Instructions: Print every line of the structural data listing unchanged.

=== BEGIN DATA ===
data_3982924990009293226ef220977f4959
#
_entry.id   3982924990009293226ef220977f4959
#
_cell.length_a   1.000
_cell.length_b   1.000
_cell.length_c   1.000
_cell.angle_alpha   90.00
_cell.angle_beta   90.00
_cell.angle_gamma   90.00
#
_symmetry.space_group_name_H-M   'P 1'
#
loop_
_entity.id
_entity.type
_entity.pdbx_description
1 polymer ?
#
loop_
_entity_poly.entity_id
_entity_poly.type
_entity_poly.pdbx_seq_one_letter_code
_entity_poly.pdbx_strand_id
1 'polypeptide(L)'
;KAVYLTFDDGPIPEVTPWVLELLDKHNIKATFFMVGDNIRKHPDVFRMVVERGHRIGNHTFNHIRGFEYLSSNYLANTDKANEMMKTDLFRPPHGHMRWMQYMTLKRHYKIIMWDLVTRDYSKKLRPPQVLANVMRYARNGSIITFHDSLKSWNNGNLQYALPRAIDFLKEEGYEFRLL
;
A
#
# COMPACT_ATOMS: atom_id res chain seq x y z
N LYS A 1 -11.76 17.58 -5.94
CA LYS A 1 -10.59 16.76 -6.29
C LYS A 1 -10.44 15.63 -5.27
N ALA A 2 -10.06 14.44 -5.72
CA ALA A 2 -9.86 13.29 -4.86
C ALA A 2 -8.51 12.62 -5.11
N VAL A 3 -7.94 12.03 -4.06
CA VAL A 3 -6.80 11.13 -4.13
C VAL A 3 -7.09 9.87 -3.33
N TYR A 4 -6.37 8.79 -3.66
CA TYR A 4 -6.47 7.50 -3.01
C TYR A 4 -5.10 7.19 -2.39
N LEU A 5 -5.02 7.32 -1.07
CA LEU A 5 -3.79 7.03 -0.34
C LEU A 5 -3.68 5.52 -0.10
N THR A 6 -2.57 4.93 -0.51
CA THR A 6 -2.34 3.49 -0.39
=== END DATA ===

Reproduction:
data_3982924990009293226ef220977f4959
#
_entry.id   3982924990009293226ef220977f4959
#
_cell.length_a   1.000
_cell.length_b   1.000
_cell.length_c   1.000
_cell.angle_alpha   90.00
_cell.angle_beta   90.00
_cell.angle_gamma   90.00
#
_symmetry.space_group_name_H-M   'P 1'
#
loop_
_entity.id
_entity.type
_entity.pdbx_description
1 polymer ?
#
loop_
_entity_poly.entity_id
_entity_poly.type
_entity_poly.pdbx_seq_one_letter_code
_entity_poly.pdbx_strand_id
1 'polypeptide(L)'
;KAVYLTFDDGPIPEVTPWVLELLDKHNIKATFFMVGDNIRKHPDVFRMVVERGHRIGNHTFNHIRGFEYLSSNYLANTDKANEMMKTDLFRPPHGHMRWMQYMTLKRHYKIIMWDLVTRDYSKKLRPPQVLANVMRYARNGSIITFHDSLKSWNNGNLQYALPRAIDFLKEEGYEFRLL
;
A
#
# COMPACT_ATOMS: atom_id res chain seq x y z
N LYS A 1 -11.76 17.58 -5.94
CA LYS A 1 -10.59 16.76 -6.29
C LYS A 1 -10.44 15.63 -5.27
N ALA A 2 -10.06 14.44 -5.72
CA ALA A 2 -9.86 13.29 -4.86
C ALA A 2 -8.51 12.62 -5.11
N VAL A 3 -7.94 12.03 -4.06
CA VAL A 3 -6.80 11.13 -4.13
C VAL A 3 -7.09 9.87 -3.33
N TYR A 4 -6.37 8.79 -3.66
CA TYR A 4 -6.47 7.50 -3.01
C TYR A 4 -5.10 7.19 -2.39
N LEU A 5 -5.02 7.32 -1.07
CA LEU A 5 -3.79 7.03 -0.34
C LEU A 5 -3.68 5.52 -0.10
N THR A 6 -2.57 4.93 -0.51
CA THR A 6 -2.34 3.49 -0.39